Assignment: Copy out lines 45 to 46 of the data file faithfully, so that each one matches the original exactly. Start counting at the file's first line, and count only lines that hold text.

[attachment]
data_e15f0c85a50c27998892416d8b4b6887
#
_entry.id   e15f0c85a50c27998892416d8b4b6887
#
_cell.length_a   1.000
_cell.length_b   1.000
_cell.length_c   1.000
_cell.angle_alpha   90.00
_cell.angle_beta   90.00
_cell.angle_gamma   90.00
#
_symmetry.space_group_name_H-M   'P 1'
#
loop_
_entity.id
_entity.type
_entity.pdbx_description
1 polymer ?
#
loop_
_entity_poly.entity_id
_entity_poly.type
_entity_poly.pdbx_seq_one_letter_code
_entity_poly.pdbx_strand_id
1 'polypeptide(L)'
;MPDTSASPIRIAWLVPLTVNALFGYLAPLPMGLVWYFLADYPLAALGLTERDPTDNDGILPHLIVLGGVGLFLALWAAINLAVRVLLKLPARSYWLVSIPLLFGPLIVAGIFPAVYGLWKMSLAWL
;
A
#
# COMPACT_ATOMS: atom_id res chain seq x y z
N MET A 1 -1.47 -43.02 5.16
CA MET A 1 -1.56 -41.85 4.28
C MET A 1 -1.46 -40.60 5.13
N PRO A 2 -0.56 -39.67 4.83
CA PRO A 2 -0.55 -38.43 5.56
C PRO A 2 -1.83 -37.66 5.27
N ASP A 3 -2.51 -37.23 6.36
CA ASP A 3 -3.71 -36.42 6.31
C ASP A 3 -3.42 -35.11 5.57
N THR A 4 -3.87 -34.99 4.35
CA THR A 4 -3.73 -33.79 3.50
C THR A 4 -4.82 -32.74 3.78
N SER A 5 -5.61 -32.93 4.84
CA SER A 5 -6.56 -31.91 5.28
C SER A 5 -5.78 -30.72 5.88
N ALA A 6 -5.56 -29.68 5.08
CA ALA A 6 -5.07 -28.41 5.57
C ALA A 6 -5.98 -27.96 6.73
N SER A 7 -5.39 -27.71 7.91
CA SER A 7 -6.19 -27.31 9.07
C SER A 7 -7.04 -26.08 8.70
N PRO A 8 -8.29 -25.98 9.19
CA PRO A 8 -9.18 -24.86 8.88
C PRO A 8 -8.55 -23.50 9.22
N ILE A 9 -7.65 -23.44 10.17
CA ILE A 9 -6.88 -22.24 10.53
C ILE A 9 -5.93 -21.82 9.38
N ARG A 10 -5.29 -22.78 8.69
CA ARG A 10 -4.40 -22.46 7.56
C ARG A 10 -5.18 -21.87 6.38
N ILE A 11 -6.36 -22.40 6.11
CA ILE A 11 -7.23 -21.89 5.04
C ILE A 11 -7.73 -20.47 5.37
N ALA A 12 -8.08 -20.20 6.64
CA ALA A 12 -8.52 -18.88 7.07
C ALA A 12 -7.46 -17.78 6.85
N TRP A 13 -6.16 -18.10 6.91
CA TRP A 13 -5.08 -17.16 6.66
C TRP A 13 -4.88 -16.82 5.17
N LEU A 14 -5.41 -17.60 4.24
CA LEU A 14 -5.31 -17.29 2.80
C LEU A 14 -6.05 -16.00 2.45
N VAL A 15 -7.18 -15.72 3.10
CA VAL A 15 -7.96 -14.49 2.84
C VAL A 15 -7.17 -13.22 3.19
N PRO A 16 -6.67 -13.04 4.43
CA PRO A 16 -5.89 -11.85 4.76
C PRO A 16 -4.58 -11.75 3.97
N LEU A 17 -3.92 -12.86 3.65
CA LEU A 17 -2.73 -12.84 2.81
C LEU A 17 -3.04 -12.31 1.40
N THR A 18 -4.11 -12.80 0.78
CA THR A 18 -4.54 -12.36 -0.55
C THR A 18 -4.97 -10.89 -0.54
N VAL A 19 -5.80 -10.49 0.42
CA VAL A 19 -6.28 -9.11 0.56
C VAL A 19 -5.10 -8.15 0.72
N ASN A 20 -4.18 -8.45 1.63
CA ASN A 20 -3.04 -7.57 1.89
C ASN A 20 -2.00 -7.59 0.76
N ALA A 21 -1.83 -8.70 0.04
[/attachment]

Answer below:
C SER A 5 -5.78 -30.72 5.88
N ALA A 6 -5.56 -29.68 5.08